September 06, 2005

Why did it take FEMA six days to get to Hattiesburg, Mississippi?

That's what the editors of the Hattiesburg American want to know. And they're also curious as to why the first question FEMA representatives had after they'd gathered local officials together was 'Do you need help?'

Oh, we almost forgot: FEMA representatives did say the agency plans to post fliers informing storm victims to call 1-800-621-FEMA or to go online at www.fema.gov to obtain disaster relief information.

A telephone number?

A Web address?

Who are these people kidding?

What good is this information in an area where a large percentage of the population continues to operate without telephone service and Internet access?

Sky writing a message behind a crop duster would be more effective.

FEMA needs to get its act together - quickly.

By the way, we checked to see where Hattiesburg is, and it's not one of those tiny out-of-the-way places. It's a city of 50,000 [the fourth largest city in Mississippi] on Interstate 59, at its junction with three different US highways. And the city isn't in the zone of total devastation on the coast.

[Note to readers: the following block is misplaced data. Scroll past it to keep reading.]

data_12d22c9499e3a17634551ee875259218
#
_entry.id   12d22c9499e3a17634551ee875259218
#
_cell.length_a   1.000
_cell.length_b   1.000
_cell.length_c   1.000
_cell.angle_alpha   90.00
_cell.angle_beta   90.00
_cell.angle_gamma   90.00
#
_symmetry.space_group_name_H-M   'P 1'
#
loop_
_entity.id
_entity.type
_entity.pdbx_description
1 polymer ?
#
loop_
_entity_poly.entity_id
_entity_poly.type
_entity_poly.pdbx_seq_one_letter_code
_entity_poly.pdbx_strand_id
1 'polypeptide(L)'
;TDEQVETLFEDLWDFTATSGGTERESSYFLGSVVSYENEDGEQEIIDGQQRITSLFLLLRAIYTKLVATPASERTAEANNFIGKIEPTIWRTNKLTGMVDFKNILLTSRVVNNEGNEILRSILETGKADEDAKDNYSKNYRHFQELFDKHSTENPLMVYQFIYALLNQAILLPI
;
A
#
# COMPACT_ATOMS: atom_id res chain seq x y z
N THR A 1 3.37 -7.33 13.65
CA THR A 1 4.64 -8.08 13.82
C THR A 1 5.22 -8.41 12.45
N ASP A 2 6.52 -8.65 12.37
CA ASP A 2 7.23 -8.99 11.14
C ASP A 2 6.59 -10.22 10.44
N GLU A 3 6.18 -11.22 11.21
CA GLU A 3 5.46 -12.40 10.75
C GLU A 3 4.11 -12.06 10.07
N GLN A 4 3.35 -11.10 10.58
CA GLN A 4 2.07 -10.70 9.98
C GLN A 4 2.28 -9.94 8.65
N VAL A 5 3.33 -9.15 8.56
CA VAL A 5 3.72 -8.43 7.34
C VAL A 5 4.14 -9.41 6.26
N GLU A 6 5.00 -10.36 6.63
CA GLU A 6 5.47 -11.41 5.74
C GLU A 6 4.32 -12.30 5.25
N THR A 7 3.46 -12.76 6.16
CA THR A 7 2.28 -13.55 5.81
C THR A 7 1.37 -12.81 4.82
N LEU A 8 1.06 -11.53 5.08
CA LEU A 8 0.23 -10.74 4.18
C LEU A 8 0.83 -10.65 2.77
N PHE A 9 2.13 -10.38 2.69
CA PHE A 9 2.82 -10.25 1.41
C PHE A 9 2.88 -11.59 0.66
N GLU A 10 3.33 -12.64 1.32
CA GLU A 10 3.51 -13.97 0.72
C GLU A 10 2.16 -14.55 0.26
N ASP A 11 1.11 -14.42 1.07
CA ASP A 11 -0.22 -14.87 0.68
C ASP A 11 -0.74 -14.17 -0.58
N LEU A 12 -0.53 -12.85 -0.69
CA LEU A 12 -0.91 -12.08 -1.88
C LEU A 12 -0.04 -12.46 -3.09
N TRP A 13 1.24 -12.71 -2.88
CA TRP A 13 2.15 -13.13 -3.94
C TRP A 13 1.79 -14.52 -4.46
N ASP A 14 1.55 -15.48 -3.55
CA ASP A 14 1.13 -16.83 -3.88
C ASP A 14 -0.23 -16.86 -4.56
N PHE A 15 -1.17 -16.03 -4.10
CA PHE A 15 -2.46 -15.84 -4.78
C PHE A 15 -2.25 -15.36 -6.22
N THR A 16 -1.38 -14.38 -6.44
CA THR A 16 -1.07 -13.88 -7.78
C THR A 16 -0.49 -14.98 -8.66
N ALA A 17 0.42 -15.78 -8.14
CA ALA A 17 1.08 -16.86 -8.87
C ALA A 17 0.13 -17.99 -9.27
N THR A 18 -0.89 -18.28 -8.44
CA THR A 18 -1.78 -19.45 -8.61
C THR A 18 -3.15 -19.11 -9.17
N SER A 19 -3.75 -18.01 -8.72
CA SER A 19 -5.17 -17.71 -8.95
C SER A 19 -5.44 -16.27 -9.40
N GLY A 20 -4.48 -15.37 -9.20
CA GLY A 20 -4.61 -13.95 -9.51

So we'd say that the newspaper's questions to FEMA are damn good ones.
Via FEMA Failures.

Posted by Magpie at September 6, 2005 06:41 PM | US Politics | Technorati links |
Comments

I posted my personal experiences after hurricanes Opal and Ivan over at my place. Even though they eventually established a local recovery center after Ivan, you had to "register" via the 1-800 number or the website before they would help you at the center, and they wouldn't let you use their phone to do it.

You couldn't get the FEMA emergency supplies without a car. If you didn't have a car you had to find the Salvation Army or Red Cross.

Posted by: Bryan at September 6, 2005 08:54 PM